Tiger Force

Tiger Force by Michael Sallah and Mitch Weiss is a fascinating look at men and war. The story is about an elite U.S. Army unit that went terribly wrong. It is like a train wreck that you don’t want to see, but you look anyway.

Early in the Vietnam War, the Army created an elite fighting unit that became known as the “Tiger Force.” This unit would operate under minimal supervision with extended periods in the field. But, something went terribly awry. As a result of high casualties in May 1967, the unit needed to bring in replacements that were not as well trained as their predecessors – these men were highly impressionable. In addition, some of the veterans in the unit were unstable. The raw recruits and embittered veterans were a deadly combination – in a matter of seven months, hundreds of Vietnamese civilians were killed without provocation.

The book generally covers the actions of the unit during the seven-month rampage and the subsequent war crimes investigation by the Army Criminal Investigation Command. The investigation spanned three years and after which time, its report was filed away and forgotten. The story was discovered by the authors and published in a series of articles in the Toledo Blade in October 2003.

This book was hard for me to read because I was raised to think that the men of our country’s armed forces were beyond reproach. Sure, I knew of isolated events like My Lai, but all in all, I thought we were the good guys. This book shatters that belief. The authors succinctly describe how a group of men, without proper supervision, quickly ran amok. They prove that most men can succumb to murder under the worst circumstances.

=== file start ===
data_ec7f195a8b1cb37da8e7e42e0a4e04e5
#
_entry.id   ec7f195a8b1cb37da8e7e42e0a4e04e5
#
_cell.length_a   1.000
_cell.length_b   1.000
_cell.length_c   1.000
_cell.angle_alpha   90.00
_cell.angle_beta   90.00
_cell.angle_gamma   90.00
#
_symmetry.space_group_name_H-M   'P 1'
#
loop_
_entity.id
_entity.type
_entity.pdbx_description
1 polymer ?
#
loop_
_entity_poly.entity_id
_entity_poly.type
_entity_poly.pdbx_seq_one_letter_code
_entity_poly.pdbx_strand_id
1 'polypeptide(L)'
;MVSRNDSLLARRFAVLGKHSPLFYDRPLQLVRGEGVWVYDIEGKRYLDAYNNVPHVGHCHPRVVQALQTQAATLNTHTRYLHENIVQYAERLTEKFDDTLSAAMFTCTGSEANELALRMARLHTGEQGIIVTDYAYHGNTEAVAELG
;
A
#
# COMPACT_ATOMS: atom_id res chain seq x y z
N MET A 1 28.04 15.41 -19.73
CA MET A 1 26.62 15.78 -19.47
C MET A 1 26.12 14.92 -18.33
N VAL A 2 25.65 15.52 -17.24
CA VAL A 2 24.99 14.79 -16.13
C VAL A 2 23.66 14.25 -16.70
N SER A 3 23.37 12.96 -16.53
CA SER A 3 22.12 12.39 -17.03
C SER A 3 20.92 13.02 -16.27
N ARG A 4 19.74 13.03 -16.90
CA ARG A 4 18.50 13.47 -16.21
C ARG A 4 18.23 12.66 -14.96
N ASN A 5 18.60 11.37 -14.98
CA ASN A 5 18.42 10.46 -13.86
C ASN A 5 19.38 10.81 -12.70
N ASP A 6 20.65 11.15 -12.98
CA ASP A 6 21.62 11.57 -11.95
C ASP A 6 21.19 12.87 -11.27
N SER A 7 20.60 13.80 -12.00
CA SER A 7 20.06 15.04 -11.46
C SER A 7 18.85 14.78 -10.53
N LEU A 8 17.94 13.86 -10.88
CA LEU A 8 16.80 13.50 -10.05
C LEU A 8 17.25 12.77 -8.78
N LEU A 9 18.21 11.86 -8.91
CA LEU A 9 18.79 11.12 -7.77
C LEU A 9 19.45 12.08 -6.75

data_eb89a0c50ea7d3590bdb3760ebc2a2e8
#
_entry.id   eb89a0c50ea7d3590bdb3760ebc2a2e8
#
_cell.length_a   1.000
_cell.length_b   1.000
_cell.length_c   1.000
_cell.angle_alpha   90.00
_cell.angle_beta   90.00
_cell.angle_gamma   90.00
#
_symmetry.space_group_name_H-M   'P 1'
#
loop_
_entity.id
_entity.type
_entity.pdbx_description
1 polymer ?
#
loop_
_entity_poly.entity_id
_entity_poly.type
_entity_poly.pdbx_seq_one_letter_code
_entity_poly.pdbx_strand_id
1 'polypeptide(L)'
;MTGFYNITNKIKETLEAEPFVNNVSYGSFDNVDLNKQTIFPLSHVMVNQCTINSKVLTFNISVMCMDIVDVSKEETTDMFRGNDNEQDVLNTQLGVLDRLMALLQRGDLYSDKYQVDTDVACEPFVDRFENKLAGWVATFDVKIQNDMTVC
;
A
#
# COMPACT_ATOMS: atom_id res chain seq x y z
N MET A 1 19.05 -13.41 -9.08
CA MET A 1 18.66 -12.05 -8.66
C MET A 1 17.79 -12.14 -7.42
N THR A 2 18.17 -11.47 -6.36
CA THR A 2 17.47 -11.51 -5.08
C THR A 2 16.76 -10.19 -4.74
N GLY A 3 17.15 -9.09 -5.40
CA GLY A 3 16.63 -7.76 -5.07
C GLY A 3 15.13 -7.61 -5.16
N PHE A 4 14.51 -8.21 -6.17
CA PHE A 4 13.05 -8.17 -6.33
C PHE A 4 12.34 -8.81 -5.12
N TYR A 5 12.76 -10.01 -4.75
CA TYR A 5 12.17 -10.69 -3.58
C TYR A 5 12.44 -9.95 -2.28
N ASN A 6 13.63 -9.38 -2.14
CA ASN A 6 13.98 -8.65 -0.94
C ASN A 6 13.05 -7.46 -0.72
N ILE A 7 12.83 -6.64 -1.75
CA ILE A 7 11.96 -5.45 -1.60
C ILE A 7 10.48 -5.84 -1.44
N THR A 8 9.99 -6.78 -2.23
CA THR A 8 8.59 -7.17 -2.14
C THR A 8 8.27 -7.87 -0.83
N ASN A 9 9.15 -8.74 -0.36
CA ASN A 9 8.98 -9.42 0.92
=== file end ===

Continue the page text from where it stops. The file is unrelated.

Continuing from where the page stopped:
I like how the authors blame the men who committed the atrocities, but also blame their commanders for either looking the other way or implicitly allowing the atrocities to occur. The authors prove that the higher up commanders, although not charged, had to have known that the Tiger Force men were out of control. For example, several officers were approached by men from the unit who complained that men in the unit were killing civilians indiscriminately, but nothing was done about it.

It is heartbreaking to read about the madness that reigned during the seven months of murder. I am angered that these men were allowed to go on a killing and mutilation rampage under the supervision of their commanding officer, a lieutenant, and non-commissioned officers – they even participated in this debauchery.

The authors do an outstanding job describing the hurdles and problems that the lead investigator, Gustav Apsey, had with trying to track down the men of the unit years after the atrocities occurred (the investigation began almost five years after the last murders). As the authors explain, Apsey was the perfect man for the job – a workaholic who kept digging for the truth. It is disheartening to read that all of his work was for naught as the case was later covered-up by the Army because of a fear of bad publicity and a desire to put the war in the past.

The only fault I find with the book is the lack of information on the unit after the murders. I want to know if the unit continued to murder at a slower rate or was it disbanded because the higher command was uncomfortable with the unit’s criminal deeds.

In conclusion, I highly recommend reading this book if you want to read about one of the most diabolical secrets of the Vietnam War.

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